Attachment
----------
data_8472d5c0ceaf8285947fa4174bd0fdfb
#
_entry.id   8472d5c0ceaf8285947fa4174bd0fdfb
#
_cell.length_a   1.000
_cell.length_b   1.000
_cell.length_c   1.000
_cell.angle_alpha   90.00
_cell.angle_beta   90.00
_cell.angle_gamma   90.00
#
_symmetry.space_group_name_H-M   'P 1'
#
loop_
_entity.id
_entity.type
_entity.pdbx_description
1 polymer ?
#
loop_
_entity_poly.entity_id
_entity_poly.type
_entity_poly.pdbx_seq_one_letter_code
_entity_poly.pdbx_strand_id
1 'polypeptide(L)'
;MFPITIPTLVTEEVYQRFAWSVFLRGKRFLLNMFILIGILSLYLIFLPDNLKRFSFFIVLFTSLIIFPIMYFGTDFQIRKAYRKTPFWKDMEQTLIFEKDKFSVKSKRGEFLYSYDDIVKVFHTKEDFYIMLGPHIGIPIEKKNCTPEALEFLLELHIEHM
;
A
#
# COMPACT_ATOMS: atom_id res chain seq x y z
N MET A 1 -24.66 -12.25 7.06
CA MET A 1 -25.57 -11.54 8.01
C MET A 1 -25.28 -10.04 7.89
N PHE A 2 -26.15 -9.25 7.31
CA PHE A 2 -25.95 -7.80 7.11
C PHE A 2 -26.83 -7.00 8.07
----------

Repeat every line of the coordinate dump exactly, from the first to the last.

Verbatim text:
data_8472d5c0ceaf8285947fa4174bd0fdfb
#
_entry.id   8472d5c0ceaf8285947fa4174bd0fdfb
#
_cell.length_a   1.000
_cell.length_b   1.000
_cell.length_c   1.000
_cell.angle_alpha   90.00
_cell.angle_beta   90.00
_cell.angle_gamma   90.00
#
_symmetry.space_group_name_H-M   'P 1'
#
loop_
_entity.id
_entity.type
_entity.pdbx_description
1 polymer ?
#
loop_
_entity_poly.entity_id
_entity_poly.type
_entity_poly.pdbx_seq_one_letter_code
_entity_poly.pdbx_strand_id
1 'polypeptide(L)'
;MFPITIPTLVTEEVYQRFAWSVFLRGKRFLLNMFILIGILSLYLIFLPDNLKRFSFFIVLFTSLIIFPIMYFGTDFQIRKAYRKTPFWKDMEQTLIFEKDKFSVKSKRGEFLYSYDDIVKVFHTKEDFYIMLGPHIGIPIEKKNCTPEALEFLLELHIEHM
;
A
#
# COMPACT_ATOMS: atom_id res chain seq x y z
N MET A 1 -24.66 -12.25 7.06
CA MET A 1 -25.57 -11.54 8.01
C MET A 1 -25.28 -10.04 7.89
N PHE A 2 -26.15 -9.25 7.31
CA PHE A 2 -25.95 -7.80 7.11
C PHE A 2 -26.83 -7.00 8.07